EBN's Electronics Buyers' Index strengthened to 38.3 in August from 36.7 in July, but the trend within the industry remains slightly negative, with OEMs and component suppliers still reporting sluggish order rates and minimal visibility into end-market demand.
Economists said the EBI confirms that the electronics industry is operating at a depressed level. Although some segments are showing signs of improvement, a return to strong growth is not expected until the end of the fourth quarter at the earliest.
The EBI Leading Index (EBILEAD) reflects some of the uncertainty expressed by purchasing executives polled in the latest survey. In August, the EBILEAD, the movement of which precedes the EBI by six weeks, rose to 51.6 from 49 in the prior month. The EBILEAD has stayed within this range of high 40s to low 50s since last December, and industry sources said a solid market improvement is unlikely soon.
"The EBILEAD index suggests that market conditions are unlikely to change significantly in the next few months and will be marked by continued slow improvement in most sectors but with weaker-than-normal prices and lead times," said Jim Haughey, EBN's staff economist.
Still, the latest EBI data indicate the industry rode the first half's strength through the middle of August. Only two segments of the index, inventories and prices, fell during the month, with inventories posting a negligible decrease to 29 from 29.3 in the preceding month. The pricing index dropped to 34.9 in August after remaining steady at around 37 for several months.
"The stall in reducing inventories in electronic component end markets is likely largely due to the spring slowdown in the pace of the economic recovery after the quick start during the winter," Haughey said.
Noticeably, in the past five months none of the EBI's eight segments have risen above 50, the midpoint between industry expansion and contraction. In fact, most EBI sectors except for production, which rose briefly to 50.7 in April, have been stuck either below 40 or only slightly higher in the past 18 months.
In August, the purchased electronics materials index rose to 40.6 from 37.4, while vendor deliveries climbed to 37.2 from 35.7 in July. Production rose for the second consecutive month, to 42.2 from 40 in the prior month, while unemployment, the weakest segment of the index, rose to 34.9 from 32.9.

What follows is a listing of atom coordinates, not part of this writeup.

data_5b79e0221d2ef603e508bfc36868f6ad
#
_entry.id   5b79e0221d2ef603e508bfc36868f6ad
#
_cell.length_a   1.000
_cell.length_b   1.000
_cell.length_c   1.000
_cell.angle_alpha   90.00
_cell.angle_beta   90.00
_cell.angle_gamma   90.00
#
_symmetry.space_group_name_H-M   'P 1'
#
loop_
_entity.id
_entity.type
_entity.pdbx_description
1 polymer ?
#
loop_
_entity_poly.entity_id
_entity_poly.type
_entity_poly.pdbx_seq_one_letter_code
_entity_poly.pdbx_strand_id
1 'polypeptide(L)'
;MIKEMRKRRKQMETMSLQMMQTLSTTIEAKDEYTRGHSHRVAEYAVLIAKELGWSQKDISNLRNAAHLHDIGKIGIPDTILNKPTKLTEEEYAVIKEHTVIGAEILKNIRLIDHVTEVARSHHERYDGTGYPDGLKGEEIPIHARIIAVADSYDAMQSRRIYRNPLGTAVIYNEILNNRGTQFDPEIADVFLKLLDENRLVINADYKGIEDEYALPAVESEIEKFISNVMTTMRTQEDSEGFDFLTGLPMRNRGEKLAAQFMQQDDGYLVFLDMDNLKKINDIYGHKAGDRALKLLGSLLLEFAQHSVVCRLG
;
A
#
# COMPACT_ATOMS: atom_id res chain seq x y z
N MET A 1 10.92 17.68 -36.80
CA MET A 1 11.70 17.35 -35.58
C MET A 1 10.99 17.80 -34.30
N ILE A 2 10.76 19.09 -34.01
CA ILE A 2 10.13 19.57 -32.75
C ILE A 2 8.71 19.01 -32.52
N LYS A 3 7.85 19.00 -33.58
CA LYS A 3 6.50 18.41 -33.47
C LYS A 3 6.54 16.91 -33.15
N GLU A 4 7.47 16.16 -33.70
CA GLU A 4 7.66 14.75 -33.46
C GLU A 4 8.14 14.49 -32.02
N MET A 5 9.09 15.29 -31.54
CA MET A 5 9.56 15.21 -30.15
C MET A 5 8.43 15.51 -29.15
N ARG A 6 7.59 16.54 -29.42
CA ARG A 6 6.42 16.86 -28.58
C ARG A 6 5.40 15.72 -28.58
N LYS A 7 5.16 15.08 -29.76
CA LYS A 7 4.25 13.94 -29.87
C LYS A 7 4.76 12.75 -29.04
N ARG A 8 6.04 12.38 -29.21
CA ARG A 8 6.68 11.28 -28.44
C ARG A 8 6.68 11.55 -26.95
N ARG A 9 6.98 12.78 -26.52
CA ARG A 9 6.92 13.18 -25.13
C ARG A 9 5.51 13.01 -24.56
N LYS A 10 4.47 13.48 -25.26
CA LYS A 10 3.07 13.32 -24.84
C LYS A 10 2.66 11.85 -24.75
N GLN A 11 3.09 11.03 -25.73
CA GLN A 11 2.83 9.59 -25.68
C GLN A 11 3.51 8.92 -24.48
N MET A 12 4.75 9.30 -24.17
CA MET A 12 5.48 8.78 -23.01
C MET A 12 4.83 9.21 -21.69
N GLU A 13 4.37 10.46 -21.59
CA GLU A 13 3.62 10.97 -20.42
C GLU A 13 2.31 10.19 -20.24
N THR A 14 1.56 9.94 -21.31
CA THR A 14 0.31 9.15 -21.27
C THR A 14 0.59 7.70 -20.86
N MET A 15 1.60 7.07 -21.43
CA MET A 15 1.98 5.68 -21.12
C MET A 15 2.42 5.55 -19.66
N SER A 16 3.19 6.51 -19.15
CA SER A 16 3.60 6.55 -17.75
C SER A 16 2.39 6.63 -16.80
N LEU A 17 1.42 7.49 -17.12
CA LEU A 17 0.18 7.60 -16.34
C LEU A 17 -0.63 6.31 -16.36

What's keeping the electronics market from climbing at a more steady pace? The general economic conditions remain a concern, as seen in a report last week from the Conference Board showing a sharp dip in the August Consumer Confidence Index to 93.5 from 97.4 in the prior month.
"The Consumer Confidence Index is now at its lowest level since November 2001," said Lynn Franco, director of the Conference Board's Consumer Research Center, in a statement. "The month-to-month decline in the Present Situation Index is a strong signal that business conditions have yet to turn around. It also suggests that consumer spending is not likely to gain momentum any time soon."
Other economists said some of the latest data may merely reflect the traditional weakness most sectors of the economy experience during the summer months, in addition to the negative impact of investor apathy on the stock market. While the economy is not in the best shape, several sectors are humming, with auto and housing sales steadily rising on the strength of hefty manufacturers' discounts and low interest rates, respectively, they said.
"It's not really so bad," said Craig Thomas, an economist at Economy.com Inc., West Chester, Pa. "This long-running condition has not gotten many households too overly concerned. We're still out there buying houses and other stuff at a pretty good pace."
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